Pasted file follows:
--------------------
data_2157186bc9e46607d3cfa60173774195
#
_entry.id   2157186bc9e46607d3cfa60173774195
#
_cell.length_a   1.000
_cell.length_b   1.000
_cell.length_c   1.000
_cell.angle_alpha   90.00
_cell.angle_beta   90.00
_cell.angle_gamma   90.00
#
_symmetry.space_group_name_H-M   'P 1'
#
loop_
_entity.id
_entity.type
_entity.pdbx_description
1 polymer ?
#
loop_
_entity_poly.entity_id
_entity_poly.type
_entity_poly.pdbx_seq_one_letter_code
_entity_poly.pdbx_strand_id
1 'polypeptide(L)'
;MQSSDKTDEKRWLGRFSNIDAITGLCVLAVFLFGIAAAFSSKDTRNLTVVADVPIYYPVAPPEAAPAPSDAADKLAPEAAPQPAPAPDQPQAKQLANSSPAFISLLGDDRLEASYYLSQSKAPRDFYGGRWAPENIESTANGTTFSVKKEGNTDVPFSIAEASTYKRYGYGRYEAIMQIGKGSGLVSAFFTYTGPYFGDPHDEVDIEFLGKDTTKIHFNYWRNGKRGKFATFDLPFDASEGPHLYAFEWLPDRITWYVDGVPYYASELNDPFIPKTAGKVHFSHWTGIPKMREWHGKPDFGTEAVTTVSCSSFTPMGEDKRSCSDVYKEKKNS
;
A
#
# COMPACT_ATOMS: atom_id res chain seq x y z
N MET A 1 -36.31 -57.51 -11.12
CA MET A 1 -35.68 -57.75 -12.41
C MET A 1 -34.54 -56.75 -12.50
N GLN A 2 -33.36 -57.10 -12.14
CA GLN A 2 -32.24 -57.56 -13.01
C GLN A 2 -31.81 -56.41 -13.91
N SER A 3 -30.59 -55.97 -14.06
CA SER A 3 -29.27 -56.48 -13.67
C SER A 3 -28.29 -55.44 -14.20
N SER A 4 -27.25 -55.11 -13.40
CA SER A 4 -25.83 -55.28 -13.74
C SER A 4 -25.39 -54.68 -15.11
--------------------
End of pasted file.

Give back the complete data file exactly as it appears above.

data_2157186bc9e46607d3cfa60173774195
#
_entry.id   2157186bc9e46607d3cfa60173774195
#
_cell.length_a   1.000
_cell.length_b   1.000
_cell.length_c   1.000
_cell.angle_alpha   90.00
_cell.angle_beta   90.00
_cell.angle_gamma   90.00
#
_symmetry.space_group_name_H-M   'P 1'
#
loop_
_entity.id
_entity.type
_entity.pdbx_description
1 polymer ?
#
loop_
_entity_poly.entity_id
_entity_poly.type
_entity_poly.pdbx_seq_one_letter_code
_entity_poly.pdbx_strand_id
1 'polypeptide(L)'
;MQSSDKTDEKRWLGRFSNIDAITGLCVLAVFLFGIAAAFSSKDTRNLTVVADVPIYYPVAPPEAAPAPSDAADKLAPEAAPQPAPAPDQPQAKQLANSSPAFISLLGDDRLEASYYLSQSKAPRDFYGGRWAPENIESTANGTTFSVKKEGNTDVPFSIAEASTYKRYGYGRYEAIMQIGKGSGLVSAFFTYTGPYFGDPHDEVDIEFLGKDTTKIHFNYWRNGKRGKFATFDLPFDASEGPHLYAFEWLPDRITWYVDGVPYYASELNDPFIPKTAGKVHFSHWTGIPKMREWHGKPDFGTEAVTTVSCSSFTPMGEDKRSCSDVYKEKKNS
;
A
#
# COMPACT_ATOMS: atom_id res chain seq x y z
N MET A 1 -36.31 -57.51 -11.12
CA MET A 1 -35.68 -57.75 -12.41
C MET A 1 -34.54 -56.75 -12.50
N GLN A 2 -33.36 -57.10 -12.14
CA GLN A 2 -32.24 -57.56 -13.01
C GLN A 2 -31.81 -56.41 -13.91
N SER A 3 -30.59 -55.97 -14.06
CA SER A 3 -29.27 -56.48 -13.67
C SER A 3 -28.29 -55.44 -14.20
N SER A 4 -27.25 -55.11 -13.40
CA SER A 4 -25.83 -55.28 -13.74
C SER A 4 -25.39 -54.68 -15.11